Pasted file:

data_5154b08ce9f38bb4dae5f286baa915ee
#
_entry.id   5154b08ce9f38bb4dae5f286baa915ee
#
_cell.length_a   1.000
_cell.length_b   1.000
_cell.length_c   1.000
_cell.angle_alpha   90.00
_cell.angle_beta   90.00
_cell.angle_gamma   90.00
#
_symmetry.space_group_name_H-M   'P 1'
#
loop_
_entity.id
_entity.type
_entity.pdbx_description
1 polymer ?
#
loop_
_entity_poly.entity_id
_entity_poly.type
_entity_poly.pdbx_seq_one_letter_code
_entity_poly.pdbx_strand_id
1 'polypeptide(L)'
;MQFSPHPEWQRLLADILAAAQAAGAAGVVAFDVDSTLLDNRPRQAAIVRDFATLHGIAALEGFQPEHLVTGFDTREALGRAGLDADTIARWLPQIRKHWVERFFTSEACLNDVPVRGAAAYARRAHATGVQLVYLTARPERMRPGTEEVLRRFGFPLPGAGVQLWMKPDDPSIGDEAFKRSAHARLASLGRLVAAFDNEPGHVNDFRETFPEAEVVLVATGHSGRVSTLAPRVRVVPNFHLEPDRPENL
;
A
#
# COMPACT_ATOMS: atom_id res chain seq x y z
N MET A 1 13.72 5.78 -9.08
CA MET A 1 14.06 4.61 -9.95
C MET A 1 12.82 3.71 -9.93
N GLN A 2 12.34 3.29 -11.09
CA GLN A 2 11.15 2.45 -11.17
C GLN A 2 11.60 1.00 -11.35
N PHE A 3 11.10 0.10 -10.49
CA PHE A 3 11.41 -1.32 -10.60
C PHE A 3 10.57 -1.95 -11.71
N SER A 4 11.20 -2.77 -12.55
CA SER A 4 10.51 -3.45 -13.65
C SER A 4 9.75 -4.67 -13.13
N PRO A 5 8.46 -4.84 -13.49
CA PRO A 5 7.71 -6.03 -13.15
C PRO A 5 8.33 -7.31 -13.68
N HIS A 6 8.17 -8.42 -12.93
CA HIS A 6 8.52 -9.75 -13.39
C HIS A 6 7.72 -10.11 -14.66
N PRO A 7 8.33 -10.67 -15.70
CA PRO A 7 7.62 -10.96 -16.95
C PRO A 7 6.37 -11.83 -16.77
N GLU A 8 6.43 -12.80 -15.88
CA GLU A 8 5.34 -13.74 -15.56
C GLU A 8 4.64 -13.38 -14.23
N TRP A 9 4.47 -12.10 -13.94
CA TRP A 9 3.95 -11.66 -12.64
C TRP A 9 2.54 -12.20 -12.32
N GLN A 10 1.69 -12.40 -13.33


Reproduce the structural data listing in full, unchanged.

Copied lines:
data_5154b08ce9f38bb4dae5f286baa915ee
#
_entry.id   5154b08ce9f38bb4dae5f286baa915ee
#
_cell.length_a   1.000
_cell.length_b   1.000
_cell.length_c   1.000
_cell.angle_alpha   90.00
_cell.angle_beta   90.00
_cell.angle_gamma   90.00
#
_symmetry.space_group_name_H-M   'P 1'
#
loop_
_entity.id
_entity.type
_entity.pdbx_description
1 polymer ?
#
loop_
_entity_poly.entity_id
_entity_poly.type
_entity_poly.pdbx_seq_one_letter_code
_entity_poly.pdbx_strand_id
1 'polypeptide(L)'
;MQFSPHPEWQRLLADILAAAQAAGAAGVVAFDVDSTLLDNRPRQAAIVRDFATLHGIAALEGFQPEHLVTGFDTREALGRAGLDADTIARWLPQIRKHWVERFFTSEACLNDVPVRGAAAYARRAHATGVQLVYLTARPERMRPGTEEVLRRFGFPLPGAGVQLWMKPDDPSIGDEAFKRSAHARLASLGRLVAAFDNEPGHVNDFRETFPEAEVVLVATGHSGRVSTLAPRVRVVPNFHLEPDRPENL
;
A
#
# COMPACT_ATOMS: atom_id res chain seq x y z
N MET A 1 13.72 5.78 -9.08
CA MET A 1 14.06 4.61 -9.95
C MET A 1 12.82 3.71 -9.93
N GLN A 2 12.34 3.29 -11.09
CA GLN A 2 11.15 2.45 -11.17
C GLN A 2 11.60 1.00 -11.35
N PHE A 3 11.10 0.10 -10.49
CA PHE A 3 11.41 -1.32 -10.60
C PHE A 3 10.57 -1.95 -11.71
N SER A 4 11.20 -2.77 -12.55
CA SER A 4 10.51 -3.45 -13.65
C SER A 4 9.75 -4.67 -13.13
N PRO A 5 8.46 -4.84 -13.49
CA PRO A 5 7.71 -6.03 -13.15
C PRO A 5 8.33 -7.31 -13.68
N HIS A 6 8.17 -8.42 -12.93
CA HIS A 6 8.52 -9.75 -13.39
C HIS A 6 7.72 -10.11 -14.66
N PRO A 7 8.33 -10.67 -15.70
CA PRO A 7 7.62 -10.96 -16.95
C PRO A 7 6.37 -11.83 -16.77
N GLU A 8 6.43 -12.80 -15.88
CA GLU A 8 5.34 -13.74 -15.56
C GLU A 8 4.64 -13.38 -14.23
N TRP A 9 4.47 -12.10 -13.94
CA TRP A 9 3.95 -11.66 -12.64
C TRP A 9 2.54 -12.20 -12.32
N GLN A 10 1.69 -12.40 -13.33